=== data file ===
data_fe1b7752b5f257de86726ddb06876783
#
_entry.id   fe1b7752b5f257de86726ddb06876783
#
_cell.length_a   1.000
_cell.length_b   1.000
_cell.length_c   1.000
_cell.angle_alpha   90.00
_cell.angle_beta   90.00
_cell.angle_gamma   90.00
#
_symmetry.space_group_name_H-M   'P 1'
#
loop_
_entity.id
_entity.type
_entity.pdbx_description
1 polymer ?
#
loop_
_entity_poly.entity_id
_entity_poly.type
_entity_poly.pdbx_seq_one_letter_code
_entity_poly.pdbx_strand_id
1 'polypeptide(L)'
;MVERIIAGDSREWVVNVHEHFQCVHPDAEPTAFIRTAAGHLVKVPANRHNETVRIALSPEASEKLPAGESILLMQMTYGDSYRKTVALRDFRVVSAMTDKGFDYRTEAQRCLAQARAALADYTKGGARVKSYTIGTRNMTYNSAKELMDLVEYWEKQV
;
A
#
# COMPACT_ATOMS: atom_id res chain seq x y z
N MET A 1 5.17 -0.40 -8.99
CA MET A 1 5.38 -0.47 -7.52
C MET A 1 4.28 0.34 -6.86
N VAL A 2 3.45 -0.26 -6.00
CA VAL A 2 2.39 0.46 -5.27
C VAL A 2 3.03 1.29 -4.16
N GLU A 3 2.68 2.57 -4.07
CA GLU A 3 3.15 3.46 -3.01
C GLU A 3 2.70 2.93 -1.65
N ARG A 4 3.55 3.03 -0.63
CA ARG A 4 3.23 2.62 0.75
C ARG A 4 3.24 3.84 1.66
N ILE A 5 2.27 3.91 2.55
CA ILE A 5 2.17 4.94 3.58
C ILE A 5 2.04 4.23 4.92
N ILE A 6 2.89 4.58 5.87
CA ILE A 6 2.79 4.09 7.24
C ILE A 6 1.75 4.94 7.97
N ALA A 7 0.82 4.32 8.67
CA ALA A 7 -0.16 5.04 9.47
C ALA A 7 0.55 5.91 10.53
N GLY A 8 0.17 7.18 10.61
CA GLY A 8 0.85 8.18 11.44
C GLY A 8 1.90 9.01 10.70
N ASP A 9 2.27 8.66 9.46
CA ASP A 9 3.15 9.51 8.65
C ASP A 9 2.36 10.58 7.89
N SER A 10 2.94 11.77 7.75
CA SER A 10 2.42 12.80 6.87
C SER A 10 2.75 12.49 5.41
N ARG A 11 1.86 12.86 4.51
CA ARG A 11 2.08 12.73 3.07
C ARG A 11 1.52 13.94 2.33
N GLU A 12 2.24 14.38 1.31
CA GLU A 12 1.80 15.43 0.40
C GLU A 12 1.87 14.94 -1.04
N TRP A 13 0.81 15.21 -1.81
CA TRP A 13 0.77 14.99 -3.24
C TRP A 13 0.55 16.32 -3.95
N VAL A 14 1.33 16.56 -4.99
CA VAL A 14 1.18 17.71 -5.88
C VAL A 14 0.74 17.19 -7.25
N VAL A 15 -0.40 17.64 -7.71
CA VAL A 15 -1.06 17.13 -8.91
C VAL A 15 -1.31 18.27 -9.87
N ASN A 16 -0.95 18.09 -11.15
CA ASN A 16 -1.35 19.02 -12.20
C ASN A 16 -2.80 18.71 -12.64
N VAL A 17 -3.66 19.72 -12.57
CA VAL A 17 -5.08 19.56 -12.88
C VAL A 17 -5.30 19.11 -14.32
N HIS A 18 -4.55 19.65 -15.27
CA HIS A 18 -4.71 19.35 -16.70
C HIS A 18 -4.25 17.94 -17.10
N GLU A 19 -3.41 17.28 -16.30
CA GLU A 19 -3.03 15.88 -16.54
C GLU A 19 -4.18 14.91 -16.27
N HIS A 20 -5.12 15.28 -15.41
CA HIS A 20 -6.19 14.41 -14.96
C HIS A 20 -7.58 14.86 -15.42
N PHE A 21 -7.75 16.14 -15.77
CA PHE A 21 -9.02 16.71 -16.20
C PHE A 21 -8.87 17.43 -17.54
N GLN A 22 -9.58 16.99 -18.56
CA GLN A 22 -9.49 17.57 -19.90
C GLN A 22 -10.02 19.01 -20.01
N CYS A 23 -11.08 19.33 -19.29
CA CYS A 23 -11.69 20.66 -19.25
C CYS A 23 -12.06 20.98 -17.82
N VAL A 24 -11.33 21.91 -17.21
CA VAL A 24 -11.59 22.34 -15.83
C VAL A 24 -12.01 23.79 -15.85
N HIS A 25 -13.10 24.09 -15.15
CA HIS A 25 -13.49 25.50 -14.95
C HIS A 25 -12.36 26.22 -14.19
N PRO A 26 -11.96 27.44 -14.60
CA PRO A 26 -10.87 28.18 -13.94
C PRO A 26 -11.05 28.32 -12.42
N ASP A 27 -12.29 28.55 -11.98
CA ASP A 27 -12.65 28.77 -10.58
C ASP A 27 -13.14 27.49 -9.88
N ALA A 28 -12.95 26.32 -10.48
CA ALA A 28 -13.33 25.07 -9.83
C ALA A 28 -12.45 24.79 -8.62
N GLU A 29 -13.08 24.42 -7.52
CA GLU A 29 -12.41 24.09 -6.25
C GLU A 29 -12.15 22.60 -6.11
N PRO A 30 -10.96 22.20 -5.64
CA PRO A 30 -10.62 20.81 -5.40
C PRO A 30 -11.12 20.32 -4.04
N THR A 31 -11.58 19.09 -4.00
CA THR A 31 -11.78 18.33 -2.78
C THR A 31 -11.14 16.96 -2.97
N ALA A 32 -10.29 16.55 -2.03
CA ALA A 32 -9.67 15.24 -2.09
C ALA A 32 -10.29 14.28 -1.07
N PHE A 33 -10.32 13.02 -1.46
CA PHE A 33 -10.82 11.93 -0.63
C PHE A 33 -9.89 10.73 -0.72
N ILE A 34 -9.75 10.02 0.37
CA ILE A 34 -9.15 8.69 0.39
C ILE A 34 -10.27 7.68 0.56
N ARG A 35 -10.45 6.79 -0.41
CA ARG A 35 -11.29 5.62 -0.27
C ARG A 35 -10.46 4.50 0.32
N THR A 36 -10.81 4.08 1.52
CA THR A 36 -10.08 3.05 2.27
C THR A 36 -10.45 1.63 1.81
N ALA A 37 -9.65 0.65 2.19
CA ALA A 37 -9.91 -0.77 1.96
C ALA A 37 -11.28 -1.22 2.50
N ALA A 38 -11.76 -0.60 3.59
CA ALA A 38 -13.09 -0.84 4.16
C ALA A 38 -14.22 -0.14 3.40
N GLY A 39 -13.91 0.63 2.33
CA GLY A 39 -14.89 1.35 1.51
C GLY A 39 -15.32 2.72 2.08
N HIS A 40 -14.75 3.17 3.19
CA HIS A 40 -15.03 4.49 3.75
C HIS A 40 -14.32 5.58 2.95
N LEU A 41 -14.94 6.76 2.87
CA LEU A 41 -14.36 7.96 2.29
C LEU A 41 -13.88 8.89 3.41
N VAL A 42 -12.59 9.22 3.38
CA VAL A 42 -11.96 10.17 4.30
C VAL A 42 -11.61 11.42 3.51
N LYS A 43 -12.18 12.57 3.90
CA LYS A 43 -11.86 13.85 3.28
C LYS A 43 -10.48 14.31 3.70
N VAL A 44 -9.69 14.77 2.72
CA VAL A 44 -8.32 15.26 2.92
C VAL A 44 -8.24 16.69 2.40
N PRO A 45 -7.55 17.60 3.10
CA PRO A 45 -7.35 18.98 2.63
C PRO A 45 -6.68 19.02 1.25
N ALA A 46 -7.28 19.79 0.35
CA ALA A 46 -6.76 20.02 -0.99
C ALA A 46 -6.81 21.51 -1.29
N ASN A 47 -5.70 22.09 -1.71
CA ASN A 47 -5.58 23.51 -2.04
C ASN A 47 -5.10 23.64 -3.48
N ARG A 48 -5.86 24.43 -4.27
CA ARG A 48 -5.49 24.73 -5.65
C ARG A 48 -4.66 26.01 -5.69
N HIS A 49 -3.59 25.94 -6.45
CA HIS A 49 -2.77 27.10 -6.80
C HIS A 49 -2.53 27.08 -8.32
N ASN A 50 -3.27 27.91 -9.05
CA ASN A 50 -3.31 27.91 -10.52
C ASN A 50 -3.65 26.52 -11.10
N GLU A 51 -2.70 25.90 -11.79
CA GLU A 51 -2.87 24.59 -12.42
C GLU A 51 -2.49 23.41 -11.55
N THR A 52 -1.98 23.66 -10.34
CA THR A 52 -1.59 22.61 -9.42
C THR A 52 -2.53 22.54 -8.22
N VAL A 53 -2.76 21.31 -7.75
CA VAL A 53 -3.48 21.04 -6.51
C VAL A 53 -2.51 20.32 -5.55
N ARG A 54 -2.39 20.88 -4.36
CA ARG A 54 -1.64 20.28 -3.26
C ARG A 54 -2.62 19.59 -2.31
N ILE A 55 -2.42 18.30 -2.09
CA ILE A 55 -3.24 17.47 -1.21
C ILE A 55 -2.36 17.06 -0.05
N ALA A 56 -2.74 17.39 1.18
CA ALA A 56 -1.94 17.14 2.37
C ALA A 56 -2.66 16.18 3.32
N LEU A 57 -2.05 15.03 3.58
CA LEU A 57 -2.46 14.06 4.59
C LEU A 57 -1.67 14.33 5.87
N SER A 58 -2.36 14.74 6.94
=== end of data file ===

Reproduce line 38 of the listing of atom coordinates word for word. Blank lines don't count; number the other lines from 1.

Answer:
CA GLU A 3 3.15 3.46 -3.01